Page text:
Found via David Weinberger and agree with his comment – this is just too cool. Early days but a glimpse of what could become the norm in the not too distant future
Steve Rubel on his Micro Persuasion blog has an interesting post describing how to use Google Reader for knowledge management – Becoming a Knowledge Management Ninja with Google Reader.
Steve provides some interesting tips and tricks well worth reading. Looking at a more specific scenario, you could apply his advice to create a CRM (customer-relationship management) system using Google Reader. One of the biggest challenges facing many organisations is that the Internet and, more specifically, Web 2.0 tools are helping to make customers more informed than employees. Traditional CRM systems seem to be more about generating reports than relationships – forecasting, planning and reviewing targets. Creating replicable and measurable processes to ensure consistent interactions. Great in a rational world. But we don’t live in one. Does your CRM warn you about the blog post just published describing how to hack your best-selling product? Does it show you what your customers have been writing about you on public forums?
Keeping track of news feeds could help ensure that employees are as, if not more, informed than customers. And that is likely to go a long way to improving relationships and increasing sales and retention… Of course, this may require an adjustment to processes. Whilst customers have become more informed thanks to the Internet, too many organisations are ensuring their employees become less informed by banning access to the very tools that customers use – Facebook, Myspace, Wikipedia, Google, the Internet…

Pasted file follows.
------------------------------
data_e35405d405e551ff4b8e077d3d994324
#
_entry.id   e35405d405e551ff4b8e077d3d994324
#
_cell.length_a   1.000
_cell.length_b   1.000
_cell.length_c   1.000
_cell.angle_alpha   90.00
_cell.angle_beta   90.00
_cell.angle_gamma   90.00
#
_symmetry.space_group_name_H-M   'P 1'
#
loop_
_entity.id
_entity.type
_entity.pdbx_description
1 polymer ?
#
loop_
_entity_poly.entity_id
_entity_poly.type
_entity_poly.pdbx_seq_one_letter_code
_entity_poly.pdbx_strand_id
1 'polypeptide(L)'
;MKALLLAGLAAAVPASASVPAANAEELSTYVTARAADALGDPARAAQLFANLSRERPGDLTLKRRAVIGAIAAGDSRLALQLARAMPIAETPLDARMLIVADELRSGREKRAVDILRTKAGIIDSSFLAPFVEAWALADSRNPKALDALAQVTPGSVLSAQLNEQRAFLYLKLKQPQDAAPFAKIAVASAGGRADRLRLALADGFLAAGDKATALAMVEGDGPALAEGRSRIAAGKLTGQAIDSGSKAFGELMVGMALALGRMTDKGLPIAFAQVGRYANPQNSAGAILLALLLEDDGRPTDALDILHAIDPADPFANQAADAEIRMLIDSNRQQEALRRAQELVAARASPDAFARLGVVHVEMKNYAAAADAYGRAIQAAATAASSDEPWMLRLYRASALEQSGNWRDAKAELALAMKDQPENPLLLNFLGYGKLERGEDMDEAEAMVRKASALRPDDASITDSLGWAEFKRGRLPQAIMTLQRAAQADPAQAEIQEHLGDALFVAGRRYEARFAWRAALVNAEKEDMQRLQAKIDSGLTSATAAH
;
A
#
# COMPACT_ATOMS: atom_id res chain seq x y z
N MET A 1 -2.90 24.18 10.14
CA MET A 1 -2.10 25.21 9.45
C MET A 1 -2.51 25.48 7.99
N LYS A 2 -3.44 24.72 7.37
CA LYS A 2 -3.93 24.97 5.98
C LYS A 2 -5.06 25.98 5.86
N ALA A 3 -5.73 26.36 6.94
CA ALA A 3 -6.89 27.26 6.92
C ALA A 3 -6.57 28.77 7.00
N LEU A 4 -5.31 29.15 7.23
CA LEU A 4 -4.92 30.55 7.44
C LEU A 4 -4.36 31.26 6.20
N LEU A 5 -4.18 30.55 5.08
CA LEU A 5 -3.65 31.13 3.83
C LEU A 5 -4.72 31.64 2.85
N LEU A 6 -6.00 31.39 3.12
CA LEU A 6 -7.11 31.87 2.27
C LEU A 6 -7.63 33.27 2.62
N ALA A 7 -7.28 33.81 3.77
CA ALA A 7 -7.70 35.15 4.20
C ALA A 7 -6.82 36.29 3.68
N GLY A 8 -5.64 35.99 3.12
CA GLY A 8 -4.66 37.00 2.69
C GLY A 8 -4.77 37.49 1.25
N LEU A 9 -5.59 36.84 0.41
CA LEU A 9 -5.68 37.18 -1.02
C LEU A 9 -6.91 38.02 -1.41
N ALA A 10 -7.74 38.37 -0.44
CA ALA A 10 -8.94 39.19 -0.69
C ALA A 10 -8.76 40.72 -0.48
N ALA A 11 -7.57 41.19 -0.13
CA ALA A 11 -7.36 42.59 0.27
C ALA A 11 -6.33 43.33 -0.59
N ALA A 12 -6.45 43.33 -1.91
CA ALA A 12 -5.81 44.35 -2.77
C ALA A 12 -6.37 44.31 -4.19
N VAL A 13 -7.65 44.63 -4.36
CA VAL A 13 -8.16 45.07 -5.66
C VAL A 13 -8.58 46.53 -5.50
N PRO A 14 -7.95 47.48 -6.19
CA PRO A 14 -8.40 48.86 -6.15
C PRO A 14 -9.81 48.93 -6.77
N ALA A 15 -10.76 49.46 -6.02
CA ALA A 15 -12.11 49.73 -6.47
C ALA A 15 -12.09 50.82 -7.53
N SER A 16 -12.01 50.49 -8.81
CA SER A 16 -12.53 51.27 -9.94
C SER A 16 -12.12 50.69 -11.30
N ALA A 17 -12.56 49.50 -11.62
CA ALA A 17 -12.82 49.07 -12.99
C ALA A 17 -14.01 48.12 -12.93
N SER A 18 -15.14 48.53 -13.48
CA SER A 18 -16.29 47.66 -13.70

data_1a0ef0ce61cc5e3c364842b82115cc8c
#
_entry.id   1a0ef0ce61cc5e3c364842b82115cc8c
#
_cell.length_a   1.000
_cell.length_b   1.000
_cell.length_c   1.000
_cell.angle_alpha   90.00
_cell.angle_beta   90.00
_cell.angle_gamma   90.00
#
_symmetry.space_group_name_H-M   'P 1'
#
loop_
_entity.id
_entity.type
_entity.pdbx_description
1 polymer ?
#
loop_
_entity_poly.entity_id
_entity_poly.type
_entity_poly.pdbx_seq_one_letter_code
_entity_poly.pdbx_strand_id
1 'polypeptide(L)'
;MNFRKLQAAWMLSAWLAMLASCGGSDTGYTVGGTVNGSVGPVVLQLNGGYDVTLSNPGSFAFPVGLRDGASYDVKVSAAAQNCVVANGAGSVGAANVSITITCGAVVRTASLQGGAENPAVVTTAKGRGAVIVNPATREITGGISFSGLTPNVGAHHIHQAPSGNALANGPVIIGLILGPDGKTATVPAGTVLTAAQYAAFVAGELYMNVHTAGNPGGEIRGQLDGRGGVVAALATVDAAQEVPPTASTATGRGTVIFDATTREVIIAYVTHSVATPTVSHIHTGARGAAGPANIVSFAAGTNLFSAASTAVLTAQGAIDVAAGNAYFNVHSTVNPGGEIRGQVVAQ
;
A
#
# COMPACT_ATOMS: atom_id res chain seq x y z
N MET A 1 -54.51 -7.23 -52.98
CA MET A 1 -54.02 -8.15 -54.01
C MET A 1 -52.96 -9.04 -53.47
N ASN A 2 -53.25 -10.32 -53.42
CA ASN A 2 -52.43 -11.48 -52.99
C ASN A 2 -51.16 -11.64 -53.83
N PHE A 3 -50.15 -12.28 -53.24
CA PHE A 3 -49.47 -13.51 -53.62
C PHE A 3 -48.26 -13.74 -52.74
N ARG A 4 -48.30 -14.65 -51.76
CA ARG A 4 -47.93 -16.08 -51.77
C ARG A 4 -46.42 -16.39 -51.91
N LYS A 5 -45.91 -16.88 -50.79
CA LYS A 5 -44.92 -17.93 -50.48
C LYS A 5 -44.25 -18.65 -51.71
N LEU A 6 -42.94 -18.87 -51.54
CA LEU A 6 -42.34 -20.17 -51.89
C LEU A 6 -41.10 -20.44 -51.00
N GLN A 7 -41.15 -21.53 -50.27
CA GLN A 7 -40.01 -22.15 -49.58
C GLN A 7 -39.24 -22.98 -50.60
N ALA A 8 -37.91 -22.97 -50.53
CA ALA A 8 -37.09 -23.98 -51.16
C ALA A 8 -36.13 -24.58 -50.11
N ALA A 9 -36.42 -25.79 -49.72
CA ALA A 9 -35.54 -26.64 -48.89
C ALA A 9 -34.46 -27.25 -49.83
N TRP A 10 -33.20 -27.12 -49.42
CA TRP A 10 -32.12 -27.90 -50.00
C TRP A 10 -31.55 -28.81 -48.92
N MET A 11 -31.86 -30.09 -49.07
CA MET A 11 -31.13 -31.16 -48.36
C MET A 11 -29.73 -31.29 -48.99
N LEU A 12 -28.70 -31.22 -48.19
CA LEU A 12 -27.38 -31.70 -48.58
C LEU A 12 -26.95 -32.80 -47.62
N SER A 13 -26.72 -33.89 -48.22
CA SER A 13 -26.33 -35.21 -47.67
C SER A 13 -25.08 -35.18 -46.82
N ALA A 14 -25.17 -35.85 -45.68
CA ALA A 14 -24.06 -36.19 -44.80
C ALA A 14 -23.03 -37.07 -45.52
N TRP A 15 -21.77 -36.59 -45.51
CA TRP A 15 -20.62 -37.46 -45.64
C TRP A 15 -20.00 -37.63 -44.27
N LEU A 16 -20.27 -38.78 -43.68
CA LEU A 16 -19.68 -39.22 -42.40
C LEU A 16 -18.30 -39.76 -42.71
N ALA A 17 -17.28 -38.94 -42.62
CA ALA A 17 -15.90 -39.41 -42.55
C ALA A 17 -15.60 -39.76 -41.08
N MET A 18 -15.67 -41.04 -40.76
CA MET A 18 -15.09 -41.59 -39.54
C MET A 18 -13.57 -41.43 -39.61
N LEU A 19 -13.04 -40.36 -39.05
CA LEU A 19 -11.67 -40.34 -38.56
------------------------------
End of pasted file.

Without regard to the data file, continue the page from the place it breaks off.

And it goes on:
Technorati tags: CRM
An interesting blog post has highlighted how Gmail accounts can be hacked – Google Email Hijack Technique. Aside from the issue that it appears quite easy for someone/thing who knows what they are doing to start snooping on your email (more than slightly worrying), the blog post highlights a new security challenge for anyone beginning to rely on hosting data in ‘the cloud’ – i.e. stored on remote data centres and accessed using online services. Think Gmail, Flickr, YouTube, Facebook, Office Live, MySpace, LiveJournal, SalesForce…
When viruses first appeared, the primary method of spread was through infected disks. People had a habit of leaving floppy disks in computers. When the computer was next switched on, a virus would copy across from the floppy disk (way back when, the floppy disk drive was the first item read when your computer started up and the most common form of network for file sharing). Your computer would start to behave oddly as files became corrupted and you lost all your data. People, through training, threats and learning the hard way through experience, began to get better at not leaving disks inserted in computers when they switched off. But it didn’t matter because the threat changed…